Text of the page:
Line baking sheets with parchment paper. Pipe disks about 1 1/2 inches (3.5 cm) in diameter and ¾ inch (2 cm) apart on the lined baking sheets. Rap the baking sheets on a work surface covered with a clean kitchen towel to gently smooth out the disks. Set aside for at least 30 minutes at room temperature to allow a skin to form. Preheat a convection oven to 350°F (180°C). Place the baking sheets in the oven. Bake for 12 minutes, quickly opening and closing the oven door twice during baking to release moisture. Remove the shells from the oven and slide them still on the parchment paper onto a work surface. 

Chop the white chocolate using a serrated knife then melt it to between 113°F (45°C) and 122°F (50°C) set over a bain-marie or in a microwave. Grind the coffee beans. In a saucepan, bring the cream to a boil. Add the ground coffee and stir. Cover and let infuse for 3 minutes. Strain the hot cream through a fine-mesh sieve then pour it in thirds into the melted white chocolate, stirring after each addition starting in the center then in increasingly wider concentric circles toward the sides of the bowl. Pour the ganache into a baking dish. Cover it by gently pressing plastic wrap onto its surface. Refrigerate for 6 hours, just until the ganache has developed a creamy consistency. Transfer the ganache to a pastry bag fitted with a plain #11, ½-inch (11-mm to 12-mm) pastry tip.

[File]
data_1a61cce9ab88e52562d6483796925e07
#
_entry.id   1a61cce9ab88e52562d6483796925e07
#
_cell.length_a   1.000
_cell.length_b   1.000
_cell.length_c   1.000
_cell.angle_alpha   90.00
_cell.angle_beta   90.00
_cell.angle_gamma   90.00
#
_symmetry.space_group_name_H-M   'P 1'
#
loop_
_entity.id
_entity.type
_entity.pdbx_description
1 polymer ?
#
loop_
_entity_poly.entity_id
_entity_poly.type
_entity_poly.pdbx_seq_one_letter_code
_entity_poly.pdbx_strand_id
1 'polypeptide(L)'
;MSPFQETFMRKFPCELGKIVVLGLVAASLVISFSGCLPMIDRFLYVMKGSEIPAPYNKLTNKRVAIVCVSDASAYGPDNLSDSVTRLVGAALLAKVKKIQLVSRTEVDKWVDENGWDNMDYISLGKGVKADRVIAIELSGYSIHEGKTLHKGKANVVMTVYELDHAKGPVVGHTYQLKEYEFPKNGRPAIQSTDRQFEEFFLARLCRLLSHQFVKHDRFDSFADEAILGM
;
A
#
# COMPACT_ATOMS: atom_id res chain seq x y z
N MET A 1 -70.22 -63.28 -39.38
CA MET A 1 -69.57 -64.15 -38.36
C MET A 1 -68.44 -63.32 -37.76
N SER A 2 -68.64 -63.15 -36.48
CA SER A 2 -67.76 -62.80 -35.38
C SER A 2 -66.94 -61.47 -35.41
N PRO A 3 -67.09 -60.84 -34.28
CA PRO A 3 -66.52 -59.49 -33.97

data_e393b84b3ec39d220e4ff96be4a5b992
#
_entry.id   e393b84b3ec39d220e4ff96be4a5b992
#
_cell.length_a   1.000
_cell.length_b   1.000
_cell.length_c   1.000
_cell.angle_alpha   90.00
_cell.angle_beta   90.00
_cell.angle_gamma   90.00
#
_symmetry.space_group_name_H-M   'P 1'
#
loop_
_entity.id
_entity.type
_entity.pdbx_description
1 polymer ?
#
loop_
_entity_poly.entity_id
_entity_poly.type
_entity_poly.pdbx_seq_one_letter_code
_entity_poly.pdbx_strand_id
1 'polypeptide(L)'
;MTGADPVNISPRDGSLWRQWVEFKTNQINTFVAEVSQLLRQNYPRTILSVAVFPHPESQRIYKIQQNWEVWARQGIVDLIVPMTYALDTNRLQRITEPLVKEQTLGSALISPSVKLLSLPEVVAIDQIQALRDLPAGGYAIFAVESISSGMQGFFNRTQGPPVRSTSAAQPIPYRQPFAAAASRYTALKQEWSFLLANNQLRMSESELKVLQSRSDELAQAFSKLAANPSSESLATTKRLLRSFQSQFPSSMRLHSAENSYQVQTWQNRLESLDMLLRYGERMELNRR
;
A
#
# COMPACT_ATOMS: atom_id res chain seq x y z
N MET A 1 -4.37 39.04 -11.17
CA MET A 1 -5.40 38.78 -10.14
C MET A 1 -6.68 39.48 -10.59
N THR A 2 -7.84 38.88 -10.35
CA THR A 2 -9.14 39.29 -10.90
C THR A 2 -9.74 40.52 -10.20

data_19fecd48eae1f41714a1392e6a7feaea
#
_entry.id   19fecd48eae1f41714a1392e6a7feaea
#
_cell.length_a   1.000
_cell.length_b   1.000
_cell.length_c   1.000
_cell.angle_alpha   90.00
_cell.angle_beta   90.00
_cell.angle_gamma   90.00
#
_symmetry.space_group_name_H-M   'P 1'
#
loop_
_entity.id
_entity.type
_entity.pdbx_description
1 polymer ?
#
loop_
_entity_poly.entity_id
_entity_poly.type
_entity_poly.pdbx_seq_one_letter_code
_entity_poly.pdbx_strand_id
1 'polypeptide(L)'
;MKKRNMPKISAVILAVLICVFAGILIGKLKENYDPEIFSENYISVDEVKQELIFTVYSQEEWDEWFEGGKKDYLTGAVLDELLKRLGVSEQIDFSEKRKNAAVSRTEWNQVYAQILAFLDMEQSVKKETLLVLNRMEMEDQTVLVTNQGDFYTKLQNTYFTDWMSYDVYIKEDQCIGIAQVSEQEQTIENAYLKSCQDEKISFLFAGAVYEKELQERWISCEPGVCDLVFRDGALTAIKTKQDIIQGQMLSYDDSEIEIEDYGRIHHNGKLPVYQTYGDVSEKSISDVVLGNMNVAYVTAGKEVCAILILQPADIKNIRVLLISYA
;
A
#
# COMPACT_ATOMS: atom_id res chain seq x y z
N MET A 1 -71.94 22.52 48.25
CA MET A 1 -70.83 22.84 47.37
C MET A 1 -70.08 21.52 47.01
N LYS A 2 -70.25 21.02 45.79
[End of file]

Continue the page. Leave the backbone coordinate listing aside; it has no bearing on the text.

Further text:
Turn half of the shells over with the flat sides up onto a new piece of parchment paper. Fill them with the ganache. Close them with the rest of the shells, pressing down lightly. Refrigerate the macarons for 24 hours. Remove them from the refrigerator 2 hours before eating them. 

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  1. Hi Lisa:)
    My luck with Macarons is simply terrible. For the life of me they just never come out right. I haven't tried again since my biggest flop back in the late 90s, lol...